Take the 2-minute tour ×
MathOverflow is a question and answer site for professional mathematicians. It's 100% free, no registration required.

In THIS PROBLEM it is proved that for any non-zero ring $R$ with identity, $R[x]$ has an infinite number of maximal left ideals. Is it possible for an uncountable non-zero ring $R$ with identity, $R[x]$ has only a countable number of maximal left ideals ??

share|improve this question
add comment

2 Answers 2

up vote 3 down vote accepted

Generalizing the answer by wccanard: Let $R$ be a commutative ring. Then the kernel of $R[x] \twoheadrightarrow R_{red}[x]$ consists of nilpotent elements, hence this map induces a homeomorphism $\mathrm{Spec}(R_{red}[x]) \cong \mathrm{Spec}(R[x])$. It restricts to a homeomorphism between the subspaces of closed points $\mathrm{Spm}(R_{red}[x]) \cong \mathrm{Spm}(R[x])$. Now take any uncountable $R$ such that $R_{red}$ is a finite field.

share|improve this answer
    
@Martin: Right, thanks. Lets continue: How about reduced rings ? Do you have any reduced example ? –  user30230 Jan 13 '13 at 12:47
    
Is there an uncountable boolean ring $R$ such that $\mathrm{Spec}(R)$ is countable? This would answer your question, because $\mathrm{Spec}(R[x]) = \coprod_{m \in \mathrm{Spec}(R)} \mathrm{Spec}(R/m[x]) = \coprod_{m \in \mathrm{Spec}(R)} \mathrm{Spec}(\mathbb{F}_2[x])$ is countable. –  Martin Brandenburg Jan 13 '13 at 15:36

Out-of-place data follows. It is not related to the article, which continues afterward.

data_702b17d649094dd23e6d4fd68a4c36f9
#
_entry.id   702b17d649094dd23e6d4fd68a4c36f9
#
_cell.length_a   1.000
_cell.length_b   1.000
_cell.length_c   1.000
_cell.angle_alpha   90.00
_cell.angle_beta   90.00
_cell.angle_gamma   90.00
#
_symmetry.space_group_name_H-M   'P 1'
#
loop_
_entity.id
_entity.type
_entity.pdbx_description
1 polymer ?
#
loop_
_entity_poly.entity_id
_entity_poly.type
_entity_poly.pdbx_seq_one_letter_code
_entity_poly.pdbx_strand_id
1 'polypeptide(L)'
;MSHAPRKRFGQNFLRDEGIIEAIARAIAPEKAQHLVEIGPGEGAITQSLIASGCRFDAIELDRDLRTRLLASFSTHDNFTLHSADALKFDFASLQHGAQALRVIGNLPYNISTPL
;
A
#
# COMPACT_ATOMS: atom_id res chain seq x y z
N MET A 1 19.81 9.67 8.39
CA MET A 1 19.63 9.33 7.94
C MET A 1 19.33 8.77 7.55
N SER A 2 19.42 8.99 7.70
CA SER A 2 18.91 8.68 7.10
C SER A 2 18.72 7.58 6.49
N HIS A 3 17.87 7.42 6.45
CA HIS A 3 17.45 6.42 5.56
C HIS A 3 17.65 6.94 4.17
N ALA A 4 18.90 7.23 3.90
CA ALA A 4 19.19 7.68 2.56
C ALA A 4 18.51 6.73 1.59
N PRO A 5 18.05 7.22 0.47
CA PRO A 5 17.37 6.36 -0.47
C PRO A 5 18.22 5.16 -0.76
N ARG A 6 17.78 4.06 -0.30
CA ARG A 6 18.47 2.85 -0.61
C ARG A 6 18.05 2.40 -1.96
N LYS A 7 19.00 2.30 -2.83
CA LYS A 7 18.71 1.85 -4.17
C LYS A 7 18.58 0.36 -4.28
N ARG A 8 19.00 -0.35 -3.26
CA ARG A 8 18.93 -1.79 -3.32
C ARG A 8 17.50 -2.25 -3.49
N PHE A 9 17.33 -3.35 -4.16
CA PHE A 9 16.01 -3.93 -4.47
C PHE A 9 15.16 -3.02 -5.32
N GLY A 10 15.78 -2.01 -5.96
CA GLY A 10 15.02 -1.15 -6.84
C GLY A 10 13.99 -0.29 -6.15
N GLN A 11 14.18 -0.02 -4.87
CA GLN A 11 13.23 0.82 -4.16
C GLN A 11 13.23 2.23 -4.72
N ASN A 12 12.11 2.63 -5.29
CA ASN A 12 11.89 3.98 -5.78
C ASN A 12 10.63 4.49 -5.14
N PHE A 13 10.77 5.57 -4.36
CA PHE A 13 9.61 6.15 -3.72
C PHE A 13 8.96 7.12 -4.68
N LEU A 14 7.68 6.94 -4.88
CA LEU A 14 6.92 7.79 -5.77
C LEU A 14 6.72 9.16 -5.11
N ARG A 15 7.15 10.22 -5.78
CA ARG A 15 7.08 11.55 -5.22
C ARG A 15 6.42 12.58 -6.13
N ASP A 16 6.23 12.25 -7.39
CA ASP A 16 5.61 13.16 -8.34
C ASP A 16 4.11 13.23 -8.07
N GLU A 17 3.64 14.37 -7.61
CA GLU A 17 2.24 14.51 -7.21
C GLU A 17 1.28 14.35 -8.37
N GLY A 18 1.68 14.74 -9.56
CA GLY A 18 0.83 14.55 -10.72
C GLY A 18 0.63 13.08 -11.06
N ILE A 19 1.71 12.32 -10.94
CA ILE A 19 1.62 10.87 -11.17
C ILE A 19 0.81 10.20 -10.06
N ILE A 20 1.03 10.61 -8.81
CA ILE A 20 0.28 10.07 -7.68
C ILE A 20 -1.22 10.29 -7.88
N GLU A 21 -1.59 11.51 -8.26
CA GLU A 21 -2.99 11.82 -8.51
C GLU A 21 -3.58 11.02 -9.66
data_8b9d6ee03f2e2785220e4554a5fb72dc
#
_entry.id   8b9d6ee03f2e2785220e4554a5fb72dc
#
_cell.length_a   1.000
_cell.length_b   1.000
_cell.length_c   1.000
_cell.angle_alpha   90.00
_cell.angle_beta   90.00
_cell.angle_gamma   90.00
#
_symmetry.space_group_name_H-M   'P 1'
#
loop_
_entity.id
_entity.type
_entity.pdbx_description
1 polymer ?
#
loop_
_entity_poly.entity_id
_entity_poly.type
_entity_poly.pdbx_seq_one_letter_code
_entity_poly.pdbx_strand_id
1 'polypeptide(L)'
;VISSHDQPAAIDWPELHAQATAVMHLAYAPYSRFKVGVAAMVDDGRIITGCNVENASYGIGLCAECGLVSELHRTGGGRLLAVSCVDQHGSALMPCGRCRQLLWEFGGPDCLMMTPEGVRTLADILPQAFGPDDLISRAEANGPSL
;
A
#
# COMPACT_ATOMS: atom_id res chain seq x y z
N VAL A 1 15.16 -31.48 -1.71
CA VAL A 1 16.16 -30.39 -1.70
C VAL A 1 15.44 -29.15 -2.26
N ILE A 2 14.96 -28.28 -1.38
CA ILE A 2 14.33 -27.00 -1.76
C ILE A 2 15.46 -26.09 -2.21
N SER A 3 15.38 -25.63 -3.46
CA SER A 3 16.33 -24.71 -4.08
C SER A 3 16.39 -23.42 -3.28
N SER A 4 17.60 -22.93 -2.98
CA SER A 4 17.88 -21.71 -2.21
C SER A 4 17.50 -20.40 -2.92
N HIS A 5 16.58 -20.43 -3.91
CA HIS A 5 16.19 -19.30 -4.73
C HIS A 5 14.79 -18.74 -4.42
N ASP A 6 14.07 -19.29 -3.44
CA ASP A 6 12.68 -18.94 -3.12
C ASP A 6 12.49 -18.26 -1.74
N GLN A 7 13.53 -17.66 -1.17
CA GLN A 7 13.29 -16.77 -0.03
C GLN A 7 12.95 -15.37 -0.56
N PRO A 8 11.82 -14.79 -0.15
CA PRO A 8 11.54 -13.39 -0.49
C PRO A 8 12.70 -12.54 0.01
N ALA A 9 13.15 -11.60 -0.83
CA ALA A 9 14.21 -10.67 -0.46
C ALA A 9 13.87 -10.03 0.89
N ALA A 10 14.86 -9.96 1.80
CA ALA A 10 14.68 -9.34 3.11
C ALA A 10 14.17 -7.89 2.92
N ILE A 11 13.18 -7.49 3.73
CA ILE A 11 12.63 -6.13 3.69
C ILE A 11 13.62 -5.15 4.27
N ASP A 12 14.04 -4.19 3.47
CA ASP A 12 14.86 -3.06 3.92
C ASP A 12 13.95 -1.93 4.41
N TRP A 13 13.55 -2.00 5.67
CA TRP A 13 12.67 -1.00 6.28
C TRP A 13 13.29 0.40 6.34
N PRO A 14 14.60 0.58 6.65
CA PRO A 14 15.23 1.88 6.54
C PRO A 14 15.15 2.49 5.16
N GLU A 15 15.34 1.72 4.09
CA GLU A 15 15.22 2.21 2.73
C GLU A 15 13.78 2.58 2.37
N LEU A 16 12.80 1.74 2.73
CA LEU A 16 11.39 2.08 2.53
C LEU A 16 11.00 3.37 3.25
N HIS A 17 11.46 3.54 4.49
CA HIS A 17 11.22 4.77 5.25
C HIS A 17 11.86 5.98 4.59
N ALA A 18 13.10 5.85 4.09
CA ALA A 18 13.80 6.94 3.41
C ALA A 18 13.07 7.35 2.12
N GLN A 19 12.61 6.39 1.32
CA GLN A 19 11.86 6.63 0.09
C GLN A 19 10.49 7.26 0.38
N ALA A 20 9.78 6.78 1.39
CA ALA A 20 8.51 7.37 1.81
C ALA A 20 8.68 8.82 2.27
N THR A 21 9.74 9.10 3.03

6  
@Martin: I'm afraid there is no such Boolean algebra. Since maximal ideals are in two-sided correspondence with ultrafilters and if $R$ is a superatomic Boolean algebra then $|Ult(R)| = |R|$ and if $R$ is not superatomic then $|Ult(R)| > 2^{\aleph_0}$. So it seems that there is no uncountable Boolean algebra with only a countable number of ultrafilters. –  user30230 Jan 13 '13 at 19:59
add comment

Yes. Take your favorite finite field, now form $R$ by adjoining uncountably many new variables each with square equal to zero and product of any two equal to zero (more precisely, let's say any element of $R$ is only allowed to mention finitely many of these variables) and now any maximal ideal will have to contain all of them, so done.

share|improve this answer
    
Which is to say, the ideals in $R[x]$ correspond to the ideals in $F[x]$, where $F$ was the finite field. –  Allen Knutson Jan 13 '13 at 12:13
add comment

Your Answer

 
discard

By posting your answer, you agree to the privacy policy and terms of service.